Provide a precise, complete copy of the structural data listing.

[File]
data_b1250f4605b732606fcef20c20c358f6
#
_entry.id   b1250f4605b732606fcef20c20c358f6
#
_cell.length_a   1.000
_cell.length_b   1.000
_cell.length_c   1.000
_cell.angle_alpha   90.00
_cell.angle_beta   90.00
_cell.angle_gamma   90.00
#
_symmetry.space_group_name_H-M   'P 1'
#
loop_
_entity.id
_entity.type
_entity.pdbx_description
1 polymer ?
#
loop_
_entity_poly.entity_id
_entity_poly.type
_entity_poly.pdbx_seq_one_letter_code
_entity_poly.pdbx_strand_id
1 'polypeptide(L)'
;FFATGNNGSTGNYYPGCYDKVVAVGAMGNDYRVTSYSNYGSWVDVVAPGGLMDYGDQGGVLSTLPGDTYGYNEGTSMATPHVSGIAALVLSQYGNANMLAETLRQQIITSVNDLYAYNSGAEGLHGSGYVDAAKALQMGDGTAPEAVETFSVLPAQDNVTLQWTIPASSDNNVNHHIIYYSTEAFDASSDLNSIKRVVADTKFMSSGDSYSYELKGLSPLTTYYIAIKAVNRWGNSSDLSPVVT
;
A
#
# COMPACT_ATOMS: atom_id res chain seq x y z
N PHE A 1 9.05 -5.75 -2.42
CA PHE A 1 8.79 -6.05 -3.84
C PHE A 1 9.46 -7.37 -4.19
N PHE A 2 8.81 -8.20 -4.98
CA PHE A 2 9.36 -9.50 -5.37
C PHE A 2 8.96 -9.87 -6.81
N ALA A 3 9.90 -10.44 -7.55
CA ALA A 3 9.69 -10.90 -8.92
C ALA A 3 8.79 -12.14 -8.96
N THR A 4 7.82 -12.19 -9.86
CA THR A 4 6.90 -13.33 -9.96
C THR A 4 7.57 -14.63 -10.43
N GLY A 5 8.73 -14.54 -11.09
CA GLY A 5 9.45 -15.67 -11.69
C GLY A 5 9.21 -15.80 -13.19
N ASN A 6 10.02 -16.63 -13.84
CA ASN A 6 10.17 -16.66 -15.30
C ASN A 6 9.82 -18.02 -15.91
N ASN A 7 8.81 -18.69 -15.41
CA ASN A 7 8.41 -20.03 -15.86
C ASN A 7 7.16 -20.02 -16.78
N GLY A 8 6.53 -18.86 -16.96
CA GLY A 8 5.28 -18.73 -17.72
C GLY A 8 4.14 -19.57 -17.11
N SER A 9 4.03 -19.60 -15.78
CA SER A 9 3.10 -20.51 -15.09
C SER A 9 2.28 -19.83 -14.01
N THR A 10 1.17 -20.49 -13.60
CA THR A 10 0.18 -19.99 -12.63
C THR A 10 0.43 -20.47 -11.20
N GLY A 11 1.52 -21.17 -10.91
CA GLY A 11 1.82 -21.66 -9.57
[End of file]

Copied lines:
data_b1250f4605b732606fcef20c20c358f6
#
_entry.id   b1250f4605b732606fcef20c20c358f6
#
_cell.length_a   1.000
_cell.length_b   1.000
_cell.length_c   1.000
_cell.angle_alpha   90.00
_cell.angle_beta   90.00
_cell.angle_gamma   90.00
#
_symmetry.space_group_name_H-M   'P 1'
#
loop_
_entity.id
_entity.type
_entity.pdbx_description
1 polymer ?
#
loop_
_entity_poly.entity_id
_entity_poly.type
_entity_poly.pdbx_seq_one_letter_code
_entity_poly.pdbx_strand_id
1 'polypeptide(L)'
;FFATGNNGSTGNYYPGCYDKVVAVGAMGNDYRVTSYSNYGSWVDVVAPGGLMDYGDQGGVLSTLPGDTYGYNEGTSMATPHVSGIAALVLSQYGNANMLAETLRQQIITSVNDLYAYNSGAEGLHGSGYVDAAKALQMGDGTAPEAVETFSVLPAQDNVTLQWTIPASSDNNVNHHIIYYSTEAFDASSDLNSIKRVVADTKFMSSGDSYSYELKGLSPLTTYYIAIKAVNRWGNSSDLSPVVT
;
A
#
# COMPACT_ATOMS: atom_id res chain seq x y z
N PHE A 1 9.05 -5.75 -2.42
CA PHE A 1 8.79 -6.05 -3.84
C PHE A 1 9.46 -7.37 -4.19
N PHE A 2 8.81 -8.20 -4.98
CA PHE A 2 9.36 -9.50 -5.37
C PHE A 2 8.96 -9.87 -6.81
N ALA A 3 9.90 -10.44 -7.55
CA ALA A 3 9.69 -10.90 -8.92
C ALA A 3 8.79 -12.14 -8.96
N THR A 4 7.82 -12.19 -9.86
CA THR A 4 6.90 -13.33 -9.96
C THR A 4 7.57 -14.63 -10.43
N GLY A 5 8.73 -14.54 -11.09
CA GLY A 5 9.45 -15.67 -11.69
C GLY A 5 9.21 -15.80 -13.19
N ASN A 6 10.02 -16.63 -13.84
CA ASN A 6 10.17 -16.66 -15.30
C ASN A 6 9.82 -18.02 -15.91
N ASN A 7 8.81 -18.69 -15.41
CA ASN A 7 8.41 -20.03 -15.86
C ASN A 7 7.16 -20.02 -16.78
N GLY A 8 6.53 -18.86 -16.96
CA GLY A 8 5.28 -18.73 -17.72
C GLY A 8 4.14 -19.57 -17.11
N SER A 9 4.03 -19.60 -15.78
CA SER A 9 3.10 -20.51 -15.09
C SER A 9 2.28 -19.83 -14.01
N THR A 10 1.17 -20.49 -13.60
CA THR A 10 0.18 -19.99 -12.63
C THR A 10 0.43 -20.47 -11.20
N GLY A 11 1.52 -21.17 -10.91
CA GLY A 11 1.82 -21.66 -9.57